By Julie Etra
When you think about the Mexican Revolution, the larger-than-life characters typically come to mind: Emiliano Zapata in the south, Francisco (Pancho) Villa in the north. Before the Revolution, there was plenty of unrest and dissatisfaction with the centralized Mexican government led by José de la Cruz Díaz Mori. Near the border with the United States, pro-revolutionary, anti-Porfirio exiles living in El Paso and vicinity helped foment revolution through a variety of publications, also intended to gain support from the US Government. One of these Mexican expatriates was the inventive engineer and newspaper editor, Lauro Aguirre. (You can learn more about Aguirre in The Hummingbird’s Daughter, a wonderful book by Luis Alberto Urrea.)
The Rebellion of Tomóchic
After reading The Hummingbird’s Daughter, I became interested in the Rebellion of Tomóchic (1891-92) and the border unrest. This area, located in the state of Chihuahua, includes the Sierra Madre Occidental and the famous Copper Canyon (Barrancas de Cobre), home to the Tarahumara, or Rarámuri. It has always been geographically isolated, and essentially autonomous even after the Spanish conquest. Before the rebellion, the Tomochitecos resisted exploitation by the Spanish-descended hacienda owners (land barons) and mining companies. Constant unrest included land and property ownership conflicts as well as on-going threats by the Apache tribes from the north. Local skirmishes also resulted in violent conflicts with Mexican federal forces.
Around 1890, the community of Tomóchic became under increased scrutiny due to the rising fame of Teresita Urrea, the daughter of the Hummingbird (also the author’s great aunt), and the town’s adoption of her as their patron saint. Although she never set foot in the town, she was perceived as a Saint due to her purported healing abilities and posed an existential threat to the Porfirio regime solely due to her following, despite her claims to be apolitical.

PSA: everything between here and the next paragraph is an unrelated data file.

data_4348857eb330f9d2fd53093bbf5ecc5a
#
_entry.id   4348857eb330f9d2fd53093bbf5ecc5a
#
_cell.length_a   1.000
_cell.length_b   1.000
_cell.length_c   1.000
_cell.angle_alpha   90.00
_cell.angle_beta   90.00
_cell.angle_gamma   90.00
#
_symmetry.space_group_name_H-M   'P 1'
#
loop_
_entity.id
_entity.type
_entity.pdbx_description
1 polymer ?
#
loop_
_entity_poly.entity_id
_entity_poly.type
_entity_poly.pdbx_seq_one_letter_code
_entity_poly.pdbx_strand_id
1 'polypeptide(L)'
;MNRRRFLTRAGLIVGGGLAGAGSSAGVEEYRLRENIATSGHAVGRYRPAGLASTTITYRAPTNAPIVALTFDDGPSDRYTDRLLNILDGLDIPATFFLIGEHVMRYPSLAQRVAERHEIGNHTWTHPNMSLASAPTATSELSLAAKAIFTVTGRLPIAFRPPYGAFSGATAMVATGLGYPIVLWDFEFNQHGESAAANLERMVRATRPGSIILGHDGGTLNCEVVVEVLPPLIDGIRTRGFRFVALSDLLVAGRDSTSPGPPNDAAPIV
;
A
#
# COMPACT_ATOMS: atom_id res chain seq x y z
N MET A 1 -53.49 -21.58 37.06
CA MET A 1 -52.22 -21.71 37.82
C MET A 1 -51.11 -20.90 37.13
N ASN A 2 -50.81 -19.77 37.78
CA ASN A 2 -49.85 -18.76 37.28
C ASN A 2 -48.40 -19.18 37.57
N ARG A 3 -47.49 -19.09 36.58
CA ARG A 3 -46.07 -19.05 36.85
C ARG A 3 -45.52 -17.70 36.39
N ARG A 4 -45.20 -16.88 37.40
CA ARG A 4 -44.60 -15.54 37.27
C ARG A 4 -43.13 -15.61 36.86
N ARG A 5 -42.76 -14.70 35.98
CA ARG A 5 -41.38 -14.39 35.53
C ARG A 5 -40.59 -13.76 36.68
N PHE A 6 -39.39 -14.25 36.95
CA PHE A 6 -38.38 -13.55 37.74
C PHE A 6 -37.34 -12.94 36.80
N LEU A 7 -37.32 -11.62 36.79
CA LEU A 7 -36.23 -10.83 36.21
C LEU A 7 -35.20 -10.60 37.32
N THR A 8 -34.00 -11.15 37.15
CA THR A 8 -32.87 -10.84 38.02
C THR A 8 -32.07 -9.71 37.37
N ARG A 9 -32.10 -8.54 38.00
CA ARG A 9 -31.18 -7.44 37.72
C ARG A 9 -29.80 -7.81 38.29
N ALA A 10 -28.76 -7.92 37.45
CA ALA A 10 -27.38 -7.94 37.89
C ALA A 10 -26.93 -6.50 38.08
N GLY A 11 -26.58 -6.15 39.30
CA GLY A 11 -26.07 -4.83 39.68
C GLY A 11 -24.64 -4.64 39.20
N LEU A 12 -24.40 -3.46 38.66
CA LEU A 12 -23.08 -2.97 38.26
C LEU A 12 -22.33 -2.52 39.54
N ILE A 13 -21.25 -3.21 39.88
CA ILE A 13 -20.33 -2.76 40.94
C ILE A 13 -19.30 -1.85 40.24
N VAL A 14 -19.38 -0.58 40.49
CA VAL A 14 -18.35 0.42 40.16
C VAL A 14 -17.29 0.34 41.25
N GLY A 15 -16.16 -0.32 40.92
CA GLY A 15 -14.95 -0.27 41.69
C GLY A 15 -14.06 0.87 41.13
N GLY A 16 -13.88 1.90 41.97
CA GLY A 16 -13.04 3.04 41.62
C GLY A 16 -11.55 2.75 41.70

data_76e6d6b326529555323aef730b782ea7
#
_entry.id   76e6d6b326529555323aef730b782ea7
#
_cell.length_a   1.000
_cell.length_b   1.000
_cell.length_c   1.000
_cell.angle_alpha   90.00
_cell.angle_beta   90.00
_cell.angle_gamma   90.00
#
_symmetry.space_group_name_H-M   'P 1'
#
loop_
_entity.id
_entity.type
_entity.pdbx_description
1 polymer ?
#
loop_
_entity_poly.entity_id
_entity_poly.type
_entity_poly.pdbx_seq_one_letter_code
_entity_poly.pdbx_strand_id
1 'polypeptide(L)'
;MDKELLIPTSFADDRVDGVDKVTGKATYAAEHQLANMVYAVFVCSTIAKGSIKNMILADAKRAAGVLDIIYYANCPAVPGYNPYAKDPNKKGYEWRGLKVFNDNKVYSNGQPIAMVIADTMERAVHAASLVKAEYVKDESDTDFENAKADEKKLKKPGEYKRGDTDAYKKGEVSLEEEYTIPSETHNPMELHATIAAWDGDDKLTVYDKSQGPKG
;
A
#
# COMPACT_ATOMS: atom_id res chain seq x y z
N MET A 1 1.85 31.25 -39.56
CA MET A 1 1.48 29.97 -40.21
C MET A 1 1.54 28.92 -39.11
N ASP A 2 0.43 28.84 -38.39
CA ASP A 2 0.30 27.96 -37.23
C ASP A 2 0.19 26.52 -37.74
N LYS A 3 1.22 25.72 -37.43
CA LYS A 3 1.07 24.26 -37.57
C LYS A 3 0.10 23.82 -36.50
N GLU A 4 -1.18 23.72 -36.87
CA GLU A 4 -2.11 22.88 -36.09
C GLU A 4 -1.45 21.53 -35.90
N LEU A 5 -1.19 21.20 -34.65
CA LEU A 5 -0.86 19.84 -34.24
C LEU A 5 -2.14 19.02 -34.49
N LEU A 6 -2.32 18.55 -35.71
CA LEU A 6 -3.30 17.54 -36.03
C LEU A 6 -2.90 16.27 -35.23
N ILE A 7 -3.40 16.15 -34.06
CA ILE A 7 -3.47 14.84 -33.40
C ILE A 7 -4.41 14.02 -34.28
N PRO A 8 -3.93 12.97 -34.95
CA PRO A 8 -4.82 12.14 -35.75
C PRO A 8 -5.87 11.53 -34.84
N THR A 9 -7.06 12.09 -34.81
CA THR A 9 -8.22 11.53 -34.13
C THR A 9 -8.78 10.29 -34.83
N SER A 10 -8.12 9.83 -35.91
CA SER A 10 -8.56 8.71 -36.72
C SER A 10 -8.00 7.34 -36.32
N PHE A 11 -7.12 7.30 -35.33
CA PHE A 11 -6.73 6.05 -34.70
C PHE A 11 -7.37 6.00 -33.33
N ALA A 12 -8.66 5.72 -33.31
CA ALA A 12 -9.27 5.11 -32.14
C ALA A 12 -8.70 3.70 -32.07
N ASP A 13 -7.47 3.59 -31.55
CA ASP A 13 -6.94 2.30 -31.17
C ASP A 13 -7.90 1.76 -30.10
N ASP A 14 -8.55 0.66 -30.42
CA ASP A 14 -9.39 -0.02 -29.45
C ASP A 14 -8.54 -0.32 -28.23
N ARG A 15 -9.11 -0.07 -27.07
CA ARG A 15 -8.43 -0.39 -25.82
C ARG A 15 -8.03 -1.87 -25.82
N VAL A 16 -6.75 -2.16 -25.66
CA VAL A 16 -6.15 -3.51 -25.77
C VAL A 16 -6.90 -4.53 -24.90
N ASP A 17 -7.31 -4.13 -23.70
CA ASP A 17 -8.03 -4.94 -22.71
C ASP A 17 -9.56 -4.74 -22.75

The Catholic Church never had a strong presence in this remote region due to the lack of permanent priesthoods in isolated areas. This led to a vacuum of leadership and an atmosphere ripe for the cultivation of ‘saints’ to whom the locals attributed miracles due to their presumed direct communication with God and associated power. The only way for the Church to combat the dissemination of these alternatives to Catholicism was through the rare presence and ranting pontifications of priests in the Sierra Tarahumara. This situation became complicated since religious dissent was tied to notions of social justice and the “saints” provided guidance and comfort to the Tomochitecos suffering from exploitation and precarious socioeconomic conditions.
Since the early 1800s, the Porfiriato and the Church had both been trying to strengthen and centralize their control of remote regions. With the arrival of the railroad on the Chihuahuan border with the U.S., American exploitation of the area’s natural resources, particularly timber, took off. On December 1, 1891, Tomóchic staged an organized rebellion and declared its autonomy.